The most important part of your retirement plan is the monthly income you set aside for essential and lifestyle expenses. More retirees — especially those who don’t have a pension — will have to rely on a combination of income sources. Here are some tips to consider as you design your plan.
Create a plan
A recent Ameriprise Financial study found that more than half of the country’s pre-retirees feel overwhelmed and anxious about their impending retirement, and worry that they will run out of money. However, pre-retirees with a retirement income plan are more likely to feel confident about their financial future. You, too, can take action to help lessen fears about the unknown.
Project your expenses
Cut yourself a “reality check” that covers your monthly bills. Tally your expected retirement expenses. Next, consider extras in your retirement lifestyle, including travel, visiting grandkids, starting a small business and community charity work. Expenses after retirement are personalized and may vary over time; make sure your budget supports your goals.
Make a list and check it twice
Will you have multiple potential sources of income available in retirement? List all your assets and income streams, such as Social Security, stocks, bonds, Certificates of Deposit (CDs) or annuity income. Round up your IRAs or 401(k)s and potentially consolidate accounts if it makes sense.
Understand the impact of taxes
Once you hit retirement, taxes may impact you differently. To avoid surprises, ensure that taxes are a part of your retirement income plan. To avoid tax penalties, calculate Required Minimum Distributions (RMDs) — the minimum amount of money you must withdraw from your retirement accounts each year after age 70½. Talk to your tax advisor about RMDs and other strategies to help minimize your retirement tax bill.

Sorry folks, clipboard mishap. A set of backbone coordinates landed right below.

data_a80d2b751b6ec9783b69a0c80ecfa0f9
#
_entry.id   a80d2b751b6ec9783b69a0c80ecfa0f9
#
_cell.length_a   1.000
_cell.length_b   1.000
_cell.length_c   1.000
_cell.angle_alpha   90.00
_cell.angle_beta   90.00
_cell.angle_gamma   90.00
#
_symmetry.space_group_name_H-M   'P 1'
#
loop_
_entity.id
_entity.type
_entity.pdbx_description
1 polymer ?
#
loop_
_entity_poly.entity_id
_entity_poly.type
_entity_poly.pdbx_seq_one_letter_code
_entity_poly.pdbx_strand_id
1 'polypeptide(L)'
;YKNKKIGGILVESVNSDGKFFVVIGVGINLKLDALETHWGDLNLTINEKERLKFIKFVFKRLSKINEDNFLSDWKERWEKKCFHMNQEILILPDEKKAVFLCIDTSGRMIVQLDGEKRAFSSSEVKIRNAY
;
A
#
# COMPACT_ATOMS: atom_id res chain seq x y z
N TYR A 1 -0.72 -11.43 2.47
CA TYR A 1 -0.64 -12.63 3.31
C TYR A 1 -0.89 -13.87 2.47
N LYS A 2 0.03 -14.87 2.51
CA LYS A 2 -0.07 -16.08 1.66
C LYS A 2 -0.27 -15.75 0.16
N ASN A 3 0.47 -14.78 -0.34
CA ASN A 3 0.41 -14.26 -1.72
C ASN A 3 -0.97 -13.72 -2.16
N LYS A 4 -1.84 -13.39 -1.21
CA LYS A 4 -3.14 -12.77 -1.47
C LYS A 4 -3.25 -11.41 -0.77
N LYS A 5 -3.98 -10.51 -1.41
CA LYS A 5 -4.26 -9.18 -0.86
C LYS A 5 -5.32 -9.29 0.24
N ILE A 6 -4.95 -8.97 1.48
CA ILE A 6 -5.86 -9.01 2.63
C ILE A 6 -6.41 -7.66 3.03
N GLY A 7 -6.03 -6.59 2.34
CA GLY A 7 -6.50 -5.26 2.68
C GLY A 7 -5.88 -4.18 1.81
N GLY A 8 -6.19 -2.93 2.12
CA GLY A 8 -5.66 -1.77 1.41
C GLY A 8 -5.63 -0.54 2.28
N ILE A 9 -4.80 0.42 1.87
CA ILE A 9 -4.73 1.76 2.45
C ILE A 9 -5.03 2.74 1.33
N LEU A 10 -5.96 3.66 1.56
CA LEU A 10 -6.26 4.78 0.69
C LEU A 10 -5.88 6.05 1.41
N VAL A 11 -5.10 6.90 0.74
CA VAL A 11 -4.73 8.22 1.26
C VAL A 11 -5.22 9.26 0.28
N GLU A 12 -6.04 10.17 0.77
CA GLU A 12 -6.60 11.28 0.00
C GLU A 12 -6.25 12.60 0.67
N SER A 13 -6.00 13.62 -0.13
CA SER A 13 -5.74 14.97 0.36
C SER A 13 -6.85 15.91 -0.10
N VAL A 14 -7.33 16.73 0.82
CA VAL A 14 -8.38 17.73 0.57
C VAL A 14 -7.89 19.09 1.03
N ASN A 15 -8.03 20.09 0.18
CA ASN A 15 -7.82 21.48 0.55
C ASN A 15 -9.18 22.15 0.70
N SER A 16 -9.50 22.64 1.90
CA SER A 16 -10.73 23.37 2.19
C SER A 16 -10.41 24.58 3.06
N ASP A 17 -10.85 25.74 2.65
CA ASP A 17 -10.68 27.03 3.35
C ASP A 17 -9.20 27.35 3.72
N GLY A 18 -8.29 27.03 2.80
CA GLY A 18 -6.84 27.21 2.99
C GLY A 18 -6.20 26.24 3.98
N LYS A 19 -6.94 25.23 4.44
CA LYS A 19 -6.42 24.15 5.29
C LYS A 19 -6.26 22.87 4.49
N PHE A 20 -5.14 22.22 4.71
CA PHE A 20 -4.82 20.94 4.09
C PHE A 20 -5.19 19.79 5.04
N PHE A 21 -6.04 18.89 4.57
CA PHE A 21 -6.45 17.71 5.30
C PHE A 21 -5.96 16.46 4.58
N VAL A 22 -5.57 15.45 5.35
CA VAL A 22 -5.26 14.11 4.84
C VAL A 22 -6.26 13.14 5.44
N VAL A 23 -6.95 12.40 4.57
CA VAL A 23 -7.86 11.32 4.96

Give yourself flexibility
Ensure you have a diversified, balanced portfolio to weather unexpected events that may occur in retirement. Gear some investments for generating stable income — those less likely to change in value–and others for easy conversion to emergency cash. For maximum flexibility, identify the assets that you plan to draw down first.
Time is on your side
The sooner you start thinking about how to pay yourself in retirement, the better off you’ll be. Tackle tasks one at a time and allow yourself the luxury of being able to carefully think through your retirement goals and financial scenarios.
Work with a professional
Consult a financial professional with experience creating reliable, lasting income strategies in retirement.
MICHAEL W. K. YEE, CFP
1585 Kapiolani Blvd., Ste. 1100, Honolulu
808-952-1222 ext. 1240 | firstname.lastname@example.org
Michael W. K. Yee, CFP®, CFS®, CLTC, CRPC®, is a Financial Advisor, Certified Financial Planner ™ practitioner with Ameriprise Financial Services, Inc. in Honolulu, Hawai‘i, with Na Ho’okele Financial Advisory Team, a financial advisory practice of Ameriprise Financial Services, Inc. He offers fee-based financial planning and asset management strategies and has been in practice for 29 years.
The Pay Yourself in Retirement study was created by Ameriprise Financial utilizing survey responses from 1,305 Americans ages 55 to 75 with investable assets of at least $100,000. The online survey was commissioned by Ameriprise Financial, Inc., and conducted by Artemis Strategy Group from November 16–22, 2015.
Investment advisory products and services are made available through Ameriprise Financial Services, Inc., a registered investment adviser.
Ameriprise Financial Services, Inc. Member FINRA and SIPC
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